PARIS – Researchers at the Institute for Surface Technologies and Photonics in Weiz, Austria, and the Institute of Scientific and Industrial Research Osaka University, Japan, have invented new ultra-flexible health monitoring patches that use harvested bio-mechanical energy. “These new devices represent a wireless e-health patch for accurate pulse and blood pressure monitoring,” Andreas Petritz, from the Institute for Surface Technologies and Photonics (the materials research unit of Joanneum Research FmbH), told BioWorld.
The Tokyo University of Science (TUS) has developed a self-powered diaper biosensor that can monitor urine sugar levels, which could be a boon for both diabetic patients and their caregivers. Caregivers at nursing homes currently open patients’ diapers every few hours to check for urination, thus increasing the caregivers’ workload. The psychological impact on the patient is also increased, for example when their sleep is disturbed.
The Hong Kong Polytechnic University (PolyU) has developed new side-hole polymer optical fiber sensors, which can be used in multiple medical treatments without the drawbacks of other optical fibers used in the past. The biocompatible plastic sensors are humidity insensitive, supple and shatter-resistant. This means they can be used in various medical settings, ranging from surgical instrumentation, diagnostics to imaging equipment and sensor-based medical devices.
TORONTO – Hemocath Ltd. is gearing up for a first-in-human trial of a device that addresses two critical metrics for the treatment of heart failure: pulmonary artery and central venous pressure. Hemocath’s pulmonary artery catheter (PAC) is part of a larger heart failure monitoring platform and is intended to assess fluid status in patients with severe or worsening congestive heart failure. The hope is to replace larger, more invasive catheters inserted into a patient’s neck.
Researchers at the University of California San Diego (UCSD) have taken wearables to a new level with a soft skin patch that integrates functions currently siloed in continuous glucose monitors, wearables, wellness apps and hospital monitors. The all-in-one patch can be worn on the neck to continuously track blood pressure, heart rate, glucose, lactate, alcohol and caffeine.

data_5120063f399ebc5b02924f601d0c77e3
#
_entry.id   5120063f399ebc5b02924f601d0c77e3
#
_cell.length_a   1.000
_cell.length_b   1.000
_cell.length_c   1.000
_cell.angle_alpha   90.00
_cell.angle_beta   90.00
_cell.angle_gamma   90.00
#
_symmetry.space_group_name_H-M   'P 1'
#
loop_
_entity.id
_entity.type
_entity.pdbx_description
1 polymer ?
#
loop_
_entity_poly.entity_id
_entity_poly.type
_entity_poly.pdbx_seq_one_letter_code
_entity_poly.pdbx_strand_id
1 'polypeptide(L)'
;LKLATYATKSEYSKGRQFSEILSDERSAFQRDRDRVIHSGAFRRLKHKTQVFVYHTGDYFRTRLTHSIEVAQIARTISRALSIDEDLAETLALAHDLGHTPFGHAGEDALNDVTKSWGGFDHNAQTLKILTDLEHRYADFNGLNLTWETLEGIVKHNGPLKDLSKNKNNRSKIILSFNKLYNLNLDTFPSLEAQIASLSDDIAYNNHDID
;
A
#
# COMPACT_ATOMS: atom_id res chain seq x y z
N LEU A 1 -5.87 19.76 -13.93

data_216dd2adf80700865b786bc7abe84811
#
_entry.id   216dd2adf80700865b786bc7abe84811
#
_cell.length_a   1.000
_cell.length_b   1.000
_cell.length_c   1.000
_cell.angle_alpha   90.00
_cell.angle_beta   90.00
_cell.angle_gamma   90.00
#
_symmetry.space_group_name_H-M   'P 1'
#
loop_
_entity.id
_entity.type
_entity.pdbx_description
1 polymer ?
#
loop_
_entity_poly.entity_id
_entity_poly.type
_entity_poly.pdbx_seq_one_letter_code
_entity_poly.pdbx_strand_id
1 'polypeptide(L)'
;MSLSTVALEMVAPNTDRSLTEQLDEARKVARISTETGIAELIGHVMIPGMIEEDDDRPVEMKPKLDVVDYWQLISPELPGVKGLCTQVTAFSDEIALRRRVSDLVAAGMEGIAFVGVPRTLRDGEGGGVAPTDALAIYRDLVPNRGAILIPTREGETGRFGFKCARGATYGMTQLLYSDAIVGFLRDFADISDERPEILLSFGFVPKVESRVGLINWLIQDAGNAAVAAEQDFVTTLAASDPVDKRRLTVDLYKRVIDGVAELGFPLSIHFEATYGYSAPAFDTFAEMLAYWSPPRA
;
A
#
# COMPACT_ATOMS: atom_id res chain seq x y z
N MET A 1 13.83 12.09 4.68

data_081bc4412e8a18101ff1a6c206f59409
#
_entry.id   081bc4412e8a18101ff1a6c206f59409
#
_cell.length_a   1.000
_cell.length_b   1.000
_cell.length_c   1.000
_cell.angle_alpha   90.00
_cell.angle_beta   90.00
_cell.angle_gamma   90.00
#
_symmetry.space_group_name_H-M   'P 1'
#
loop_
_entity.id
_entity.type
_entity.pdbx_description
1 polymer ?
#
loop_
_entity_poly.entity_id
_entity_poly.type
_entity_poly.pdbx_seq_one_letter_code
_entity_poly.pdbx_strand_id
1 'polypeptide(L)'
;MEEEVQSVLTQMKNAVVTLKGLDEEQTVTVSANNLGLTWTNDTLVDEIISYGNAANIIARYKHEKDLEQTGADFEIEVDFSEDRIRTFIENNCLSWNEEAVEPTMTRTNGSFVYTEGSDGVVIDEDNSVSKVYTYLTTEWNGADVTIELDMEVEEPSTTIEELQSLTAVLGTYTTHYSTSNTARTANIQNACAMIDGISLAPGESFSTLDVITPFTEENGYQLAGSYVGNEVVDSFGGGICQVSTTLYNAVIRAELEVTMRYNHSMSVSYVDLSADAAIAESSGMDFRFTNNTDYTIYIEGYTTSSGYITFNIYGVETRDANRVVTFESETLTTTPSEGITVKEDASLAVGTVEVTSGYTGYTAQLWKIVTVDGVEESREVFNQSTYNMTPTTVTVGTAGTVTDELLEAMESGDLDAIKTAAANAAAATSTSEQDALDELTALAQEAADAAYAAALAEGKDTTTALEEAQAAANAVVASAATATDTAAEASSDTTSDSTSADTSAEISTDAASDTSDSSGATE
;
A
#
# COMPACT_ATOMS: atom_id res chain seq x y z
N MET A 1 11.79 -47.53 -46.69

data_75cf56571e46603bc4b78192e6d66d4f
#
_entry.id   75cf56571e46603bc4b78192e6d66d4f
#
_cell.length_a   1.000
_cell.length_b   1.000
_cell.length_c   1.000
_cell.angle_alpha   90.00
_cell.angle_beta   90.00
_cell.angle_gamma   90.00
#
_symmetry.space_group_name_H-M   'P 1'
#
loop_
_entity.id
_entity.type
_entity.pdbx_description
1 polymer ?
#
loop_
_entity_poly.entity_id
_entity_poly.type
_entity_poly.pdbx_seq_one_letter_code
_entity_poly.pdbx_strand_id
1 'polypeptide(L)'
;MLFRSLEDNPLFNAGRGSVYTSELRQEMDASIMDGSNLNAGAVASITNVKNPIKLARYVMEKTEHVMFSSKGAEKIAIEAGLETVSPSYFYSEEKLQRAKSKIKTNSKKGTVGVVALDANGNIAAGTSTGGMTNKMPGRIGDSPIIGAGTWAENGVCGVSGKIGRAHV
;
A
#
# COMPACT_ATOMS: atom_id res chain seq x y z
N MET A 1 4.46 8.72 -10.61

Pharmaceutical pain management has aided billions of patients, but has also created millions of cases of addiction, a problem that is driving research into pain. Omowunmi Sadik of the New Jersey Institutes of Technology, said on a recent webinar that the Biosensor Materials for Advanced Research & Technology (BioSMART) Center, is working on a suite of biosensors that may aid in the detection of the molecular markers associated with pain.
A new sensor developed by The Charles Stark Draper Laboratory Inc. measures your bioelectrical field. It may sound like “polishing your aura” but, in reality, it stands to be the most significant transformation of the electrocardiogram in decades. The sensor adapts technology developed for navigation and guidance systems to provide three-dimensional (3D) measurement of the heart's bioelectric field.
TORONTO – Its Canadian medical device establishment licence now firmly in hand, Toronto-based Internet of Things Inc. (ITT) is set to launch a fever-detection system for identifying possible COVID-19 carriers at the entrances of airports, long term care facilities, schools and other places where people congregate. The Thermalpass is an AI-enabled, deep learning screening system that got its start as a road-related weather sensing system, today detecting elevated body temperature.
TORONTO – After four years of relying on Vivametrica Inc. to successfully boost the health and wellness of its clients’ employees, Sprout Wellness Solutions Inc. has taken the next logical step by acquiring the Calgary-based health analytics company.